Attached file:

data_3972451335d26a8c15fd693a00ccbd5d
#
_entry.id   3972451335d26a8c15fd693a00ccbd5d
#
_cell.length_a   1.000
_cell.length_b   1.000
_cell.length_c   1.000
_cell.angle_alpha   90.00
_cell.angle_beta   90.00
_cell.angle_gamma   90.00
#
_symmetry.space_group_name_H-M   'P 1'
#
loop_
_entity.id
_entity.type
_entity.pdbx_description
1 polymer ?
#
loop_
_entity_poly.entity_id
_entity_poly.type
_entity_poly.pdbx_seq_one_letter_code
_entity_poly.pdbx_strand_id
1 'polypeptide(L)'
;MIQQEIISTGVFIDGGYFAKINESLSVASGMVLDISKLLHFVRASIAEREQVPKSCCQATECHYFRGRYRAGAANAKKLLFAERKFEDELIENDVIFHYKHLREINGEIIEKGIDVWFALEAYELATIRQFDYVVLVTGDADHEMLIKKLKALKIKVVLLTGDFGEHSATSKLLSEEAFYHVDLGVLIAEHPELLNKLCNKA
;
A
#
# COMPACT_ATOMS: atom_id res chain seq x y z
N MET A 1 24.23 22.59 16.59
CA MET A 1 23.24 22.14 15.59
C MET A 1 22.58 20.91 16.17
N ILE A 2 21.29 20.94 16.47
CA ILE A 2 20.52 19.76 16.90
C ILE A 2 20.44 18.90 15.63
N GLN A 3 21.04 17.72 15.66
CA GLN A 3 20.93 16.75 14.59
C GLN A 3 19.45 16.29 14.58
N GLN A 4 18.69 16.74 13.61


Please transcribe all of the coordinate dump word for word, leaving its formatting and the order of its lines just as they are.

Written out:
data_3972451335d26a8c15fd693a00ccbd5d
#
_entry.id   3972451335d26a8c15fd693a00ccbd5d
#
_cell.length_a   1.000
_cell.length_b   1.000
_cell.length_c   1.000
_cell.angle_alpha   90.00
_cell.angle_beta   90.00
_cell.angle_gamma   90.00
#
_symmetry.space_group_name_H-M   'P 1'
#
loop_
_entity.id
_entity.type
_entity.pdbx_description
1 polymer ?
#
loop_
_entity_poly.entity_id
_entity_poly.type
_entity_poly.pdbx_seq_one_letter_code
_entity_poly.pdbx_strand_id
1 'polypeptide(L)'
;MIQQEIISTGVFIDGGYFAKINESLSVASGMVLDISKLLHFVRASIAEREQVPKSCCQATECHYFRGRYRAGAANAKKLLFAERKFEDELIENDVIFHYKHLREINGEIIEKGIDVWFALEAYELATIRQFDYVVLVTGDADHEMLIKKLKALKIKVVLLTGDFGEHSATSKLLSEEAFYHVDLGVLIAEHPELLNKLCNKA
;
A
#
# COMPACT_ATOMS: atom_id res chain seq x y z
N MET A 1 24.23 22.59 16.59
CA MET A 1 23.24 22.14 15.59
C MET A 1 22.58 20.91 16.17
N ILE A 2 21.29 20.94 16.47
CA ILE A 2 20.52 19.76 16.90
C ILE A 2 20.44 18.90 15.63
N GLN A 3 21.04 17.72 15.66
CA GLN A 3 20.93 16.75 14.59
C GLN A 3 19.45 16.29 14.58
N GLN A 4 18.69 16.74 13.61